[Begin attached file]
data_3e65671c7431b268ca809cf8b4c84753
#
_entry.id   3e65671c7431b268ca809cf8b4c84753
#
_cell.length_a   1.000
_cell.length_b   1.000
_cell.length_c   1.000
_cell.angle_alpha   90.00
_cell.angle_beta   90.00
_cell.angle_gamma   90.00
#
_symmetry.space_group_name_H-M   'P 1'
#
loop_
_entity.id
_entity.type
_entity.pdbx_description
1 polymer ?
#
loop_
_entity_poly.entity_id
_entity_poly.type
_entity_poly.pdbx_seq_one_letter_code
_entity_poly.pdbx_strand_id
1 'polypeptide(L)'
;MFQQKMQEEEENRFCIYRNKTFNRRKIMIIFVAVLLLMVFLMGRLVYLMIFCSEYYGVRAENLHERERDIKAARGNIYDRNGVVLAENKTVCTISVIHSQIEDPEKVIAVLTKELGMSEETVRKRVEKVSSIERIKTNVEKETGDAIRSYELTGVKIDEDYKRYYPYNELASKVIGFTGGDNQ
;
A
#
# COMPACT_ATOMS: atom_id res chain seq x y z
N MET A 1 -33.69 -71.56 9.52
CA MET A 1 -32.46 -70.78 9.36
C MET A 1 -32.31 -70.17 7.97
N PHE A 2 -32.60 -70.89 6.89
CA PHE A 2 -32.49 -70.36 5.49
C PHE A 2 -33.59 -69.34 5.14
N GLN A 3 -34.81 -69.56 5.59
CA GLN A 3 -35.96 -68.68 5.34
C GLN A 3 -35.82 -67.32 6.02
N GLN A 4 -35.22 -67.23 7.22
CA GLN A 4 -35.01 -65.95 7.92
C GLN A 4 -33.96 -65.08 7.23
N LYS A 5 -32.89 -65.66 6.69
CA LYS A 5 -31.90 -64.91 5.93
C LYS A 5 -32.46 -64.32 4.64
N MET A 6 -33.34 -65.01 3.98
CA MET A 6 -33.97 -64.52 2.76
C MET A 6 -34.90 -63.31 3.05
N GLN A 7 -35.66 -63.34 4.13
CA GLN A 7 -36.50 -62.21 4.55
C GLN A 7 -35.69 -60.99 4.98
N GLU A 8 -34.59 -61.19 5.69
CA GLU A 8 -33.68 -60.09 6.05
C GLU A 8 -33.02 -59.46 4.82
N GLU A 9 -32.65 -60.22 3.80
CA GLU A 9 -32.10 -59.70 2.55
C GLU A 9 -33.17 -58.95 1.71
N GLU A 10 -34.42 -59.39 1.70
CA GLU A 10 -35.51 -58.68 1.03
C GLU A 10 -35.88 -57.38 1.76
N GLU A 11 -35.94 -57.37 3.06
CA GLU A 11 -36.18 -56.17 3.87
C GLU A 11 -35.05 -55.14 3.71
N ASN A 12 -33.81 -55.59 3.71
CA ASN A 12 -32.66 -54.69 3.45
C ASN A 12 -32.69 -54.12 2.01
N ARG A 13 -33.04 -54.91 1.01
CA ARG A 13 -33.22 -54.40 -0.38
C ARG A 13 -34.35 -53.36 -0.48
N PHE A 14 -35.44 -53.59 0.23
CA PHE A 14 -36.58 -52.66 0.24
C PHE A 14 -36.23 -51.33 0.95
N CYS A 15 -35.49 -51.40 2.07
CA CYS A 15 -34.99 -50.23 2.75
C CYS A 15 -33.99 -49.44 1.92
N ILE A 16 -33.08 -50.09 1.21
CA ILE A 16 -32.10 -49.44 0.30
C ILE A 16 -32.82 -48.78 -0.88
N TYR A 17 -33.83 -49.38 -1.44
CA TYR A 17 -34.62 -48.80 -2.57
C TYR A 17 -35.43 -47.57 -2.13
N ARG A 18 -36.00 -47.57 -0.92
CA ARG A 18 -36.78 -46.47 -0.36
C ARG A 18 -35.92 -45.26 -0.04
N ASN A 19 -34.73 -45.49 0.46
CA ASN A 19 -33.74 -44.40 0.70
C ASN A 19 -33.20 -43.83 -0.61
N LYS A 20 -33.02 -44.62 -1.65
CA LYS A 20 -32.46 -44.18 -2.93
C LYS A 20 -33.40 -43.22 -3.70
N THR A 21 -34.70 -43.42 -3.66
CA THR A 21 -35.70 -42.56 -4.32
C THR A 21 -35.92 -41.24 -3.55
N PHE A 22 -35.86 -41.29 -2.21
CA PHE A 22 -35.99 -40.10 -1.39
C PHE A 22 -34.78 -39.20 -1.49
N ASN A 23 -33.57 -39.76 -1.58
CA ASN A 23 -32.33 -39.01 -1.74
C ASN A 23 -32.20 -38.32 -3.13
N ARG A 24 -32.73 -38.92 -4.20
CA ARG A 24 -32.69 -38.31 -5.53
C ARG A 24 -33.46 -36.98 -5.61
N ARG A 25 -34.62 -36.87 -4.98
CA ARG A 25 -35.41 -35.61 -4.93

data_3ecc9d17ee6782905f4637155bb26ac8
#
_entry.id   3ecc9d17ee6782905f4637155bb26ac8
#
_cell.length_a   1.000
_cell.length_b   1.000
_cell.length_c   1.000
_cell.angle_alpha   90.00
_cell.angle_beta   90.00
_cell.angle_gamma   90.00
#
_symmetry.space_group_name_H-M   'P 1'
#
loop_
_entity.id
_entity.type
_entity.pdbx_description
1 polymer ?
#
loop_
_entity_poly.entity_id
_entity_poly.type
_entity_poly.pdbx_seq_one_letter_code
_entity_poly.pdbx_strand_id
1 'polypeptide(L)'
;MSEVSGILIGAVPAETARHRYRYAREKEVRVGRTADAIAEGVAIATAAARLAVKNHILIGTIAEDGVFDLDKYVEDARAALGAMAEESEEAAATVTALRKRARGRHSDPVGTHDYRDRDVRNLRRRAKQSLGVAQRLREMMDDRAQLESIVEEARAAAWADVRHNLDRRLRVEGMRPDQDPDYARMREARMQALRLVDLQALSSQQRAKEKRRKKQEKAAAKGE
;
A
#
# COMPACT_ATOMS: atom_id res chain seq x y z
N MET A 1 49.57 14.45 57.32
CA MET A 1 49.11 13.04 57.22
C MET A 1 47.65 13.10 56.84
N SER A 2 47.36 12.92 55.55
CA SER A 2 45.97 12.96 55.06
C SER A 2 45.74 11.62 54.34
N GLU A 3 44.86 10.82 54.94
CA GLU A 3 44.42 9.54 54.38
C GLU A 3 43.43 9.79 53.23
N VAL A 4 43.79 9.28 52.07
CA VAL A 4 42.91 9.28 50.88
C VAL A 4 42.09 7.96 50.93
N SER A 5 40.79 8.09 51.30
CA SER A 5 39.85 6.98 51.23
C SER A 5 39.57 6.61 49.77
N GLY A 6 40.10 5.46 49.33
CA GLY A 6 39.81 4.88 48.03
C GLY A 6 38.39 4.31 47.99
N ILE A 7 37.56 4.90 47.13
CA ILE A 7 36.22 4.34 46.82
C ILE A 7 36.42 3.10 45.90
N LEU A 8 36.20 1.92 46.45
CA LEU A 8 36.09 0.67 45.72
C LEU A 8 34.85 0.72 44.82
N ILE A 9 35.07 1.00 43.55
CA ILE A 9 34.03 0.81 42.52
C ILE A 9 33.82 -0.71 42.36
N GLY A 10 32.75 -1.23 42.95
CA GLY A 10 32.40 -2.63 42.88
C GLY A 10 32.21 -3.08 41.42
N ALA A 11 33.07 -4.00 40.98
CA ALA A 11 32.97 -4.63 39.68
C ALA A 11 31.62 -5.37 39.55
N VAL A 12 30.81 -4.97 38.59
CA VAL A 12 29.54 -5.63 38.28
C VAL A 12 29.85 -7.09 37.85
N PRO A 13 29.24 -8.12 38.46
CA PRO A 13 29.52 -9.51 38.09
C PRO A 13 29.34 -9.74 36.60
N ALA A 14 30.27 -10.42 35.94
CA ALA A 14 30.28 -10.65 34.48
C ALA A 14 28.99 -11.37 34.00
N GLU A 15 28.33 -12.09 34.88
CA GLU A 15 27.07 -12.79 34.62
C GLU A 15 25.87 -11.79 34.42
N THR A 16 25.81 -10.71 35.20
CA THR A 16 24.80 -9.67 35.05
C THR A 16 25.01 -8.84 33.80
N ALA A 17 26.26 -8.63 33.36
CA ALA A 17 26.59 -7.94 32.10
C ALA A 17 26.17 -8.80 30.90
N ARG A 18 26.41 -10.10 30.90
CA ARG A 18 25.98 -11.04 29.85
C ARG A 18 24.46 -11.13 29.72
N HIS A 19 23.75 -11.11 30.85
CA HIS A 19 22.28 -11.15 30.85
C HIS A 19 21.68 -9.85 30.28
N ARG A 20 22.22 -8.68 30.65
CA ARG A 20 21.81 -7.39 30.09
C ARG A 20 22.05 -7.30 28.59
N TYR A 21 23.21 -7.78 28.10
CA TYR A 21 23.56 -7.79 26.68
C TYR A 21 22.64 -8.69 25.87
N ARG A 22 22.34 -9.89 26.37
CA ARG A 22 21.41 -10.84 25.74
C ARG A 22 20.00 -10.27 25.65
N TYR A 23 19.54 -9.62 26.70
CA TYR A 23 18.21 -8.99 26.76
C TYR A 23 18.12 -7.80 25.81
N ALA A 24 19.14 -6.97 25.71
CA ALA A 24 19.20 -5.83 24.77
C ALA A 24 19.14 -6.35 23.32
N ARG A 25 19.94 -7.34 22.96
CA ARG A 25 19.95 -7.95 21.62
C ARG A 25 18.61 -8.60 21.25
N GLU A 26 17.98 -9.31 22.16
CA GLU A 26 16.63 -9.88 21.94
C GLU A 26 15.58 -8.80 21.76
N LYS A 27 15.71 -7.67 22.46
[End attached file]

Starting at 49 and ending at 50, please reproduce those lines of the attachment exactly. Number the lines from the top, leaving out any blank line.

N GLN A 7 -35.66 -63.34 4.13
CA GLN A 7 -36.50 -62.21 4.55